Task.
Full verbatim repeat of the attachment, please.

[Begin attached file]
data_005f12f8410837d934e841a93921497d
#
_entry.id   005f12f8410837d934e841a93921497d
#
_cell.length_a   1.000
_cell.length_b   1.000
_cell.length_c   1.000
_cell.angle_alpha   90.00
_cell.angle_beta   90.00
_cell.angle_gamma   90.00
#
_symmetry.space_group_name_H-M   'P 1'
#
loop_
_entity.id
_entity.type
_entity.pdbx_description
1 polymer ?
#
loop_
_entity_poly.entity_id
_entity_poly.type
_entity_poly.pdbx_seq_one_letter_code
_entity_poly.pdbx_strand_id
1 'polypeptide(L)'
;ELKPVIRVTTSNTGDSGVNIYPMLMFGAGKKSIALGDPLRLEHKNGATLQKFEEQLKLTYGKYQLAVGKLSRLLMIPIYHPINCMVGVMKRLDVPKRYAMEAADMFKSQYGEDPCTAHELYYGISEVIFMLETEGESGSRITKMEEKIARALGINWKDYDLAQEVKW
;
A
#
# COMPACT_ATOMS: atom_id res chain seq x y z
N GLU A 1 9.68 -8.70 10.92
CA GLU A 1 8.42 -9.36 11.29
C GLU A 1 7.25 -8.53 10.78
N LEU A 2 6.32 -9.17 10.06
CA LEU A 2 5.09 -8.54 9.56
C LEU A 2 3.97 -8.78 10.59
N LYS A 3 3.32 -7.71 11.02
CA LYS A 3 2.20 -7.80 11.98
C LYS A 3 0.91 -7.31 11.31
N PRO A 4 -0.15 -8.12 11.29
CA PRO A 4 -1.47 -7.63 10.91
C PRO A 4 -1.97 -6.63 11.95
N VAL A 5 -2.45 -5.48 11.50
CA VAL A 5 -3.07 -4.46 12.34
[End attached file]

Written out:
data_005f12f8410837d934e841a93921497d
#
_entry.id   005f12f8410837d934e841a93921497d
#
_cell.length_a   1.000
_cell.length_b   1.000
_cell.length_c   1.000
_cell.angle_alpha   90.00
_cell.angle_beta   90.00
_cell.angle_gamma   90.00
#
_symmetry.space_group_name_H-M   'P 1'
#
loop_
_entity.id
_entity.type
_entity.pdbx_description
1 polymer ?
#
loop_
_entity_poly.entity_id
_entity_poly.type
_entity_poly.pdbx_seq_one_letter_code
_entity_poly.pdbx_strand_id
1 'polypeptide(L)'
;ELKPVIRVTTSNTGDSGVNIYPMLMFGAGKKSIALGDPLRLEHKNGATLQKFEEQLKLTYGKYQLAVGKLSRLLMIPIYHPINCMVGVMKRLDVPKRYAMEAADMFKSQYGEDPCTAHELYYGISEVIFMLETEGESGSRITKMEEKIARALGINWKDYDLAQEVKW
;
A
#
# COMPACT_ATOMS: atom_id res chain seq x y z
N GLU A 1 9.68 -8.70 10.92
CA GLU A 1 8.42 -9.36 11.29
C GLU A 1 7.25 -8.53 10.78
N LEU A 2 6.32 -9.17 10.06
CA LEU A 2 5.09 -8.54 9.56
C LEU A 2 3.97 -8.78 10.59
N LYS A 3 3.32 -7.71 11.02
CA LYS A 3 2.20 -7.80 11.98
C LYS A 3 0.91 -7.31 11.31
N PRO A 4 -0.15 -8.12 11.29
CA PRO A 4 -1.47 -7.63 10.91
C PRO A 4 -1.97 -6.63 11.95
N VAL A 5 -2.45 -5.48 11.50
CA VAL A 5 -3.07 -4.46 12.34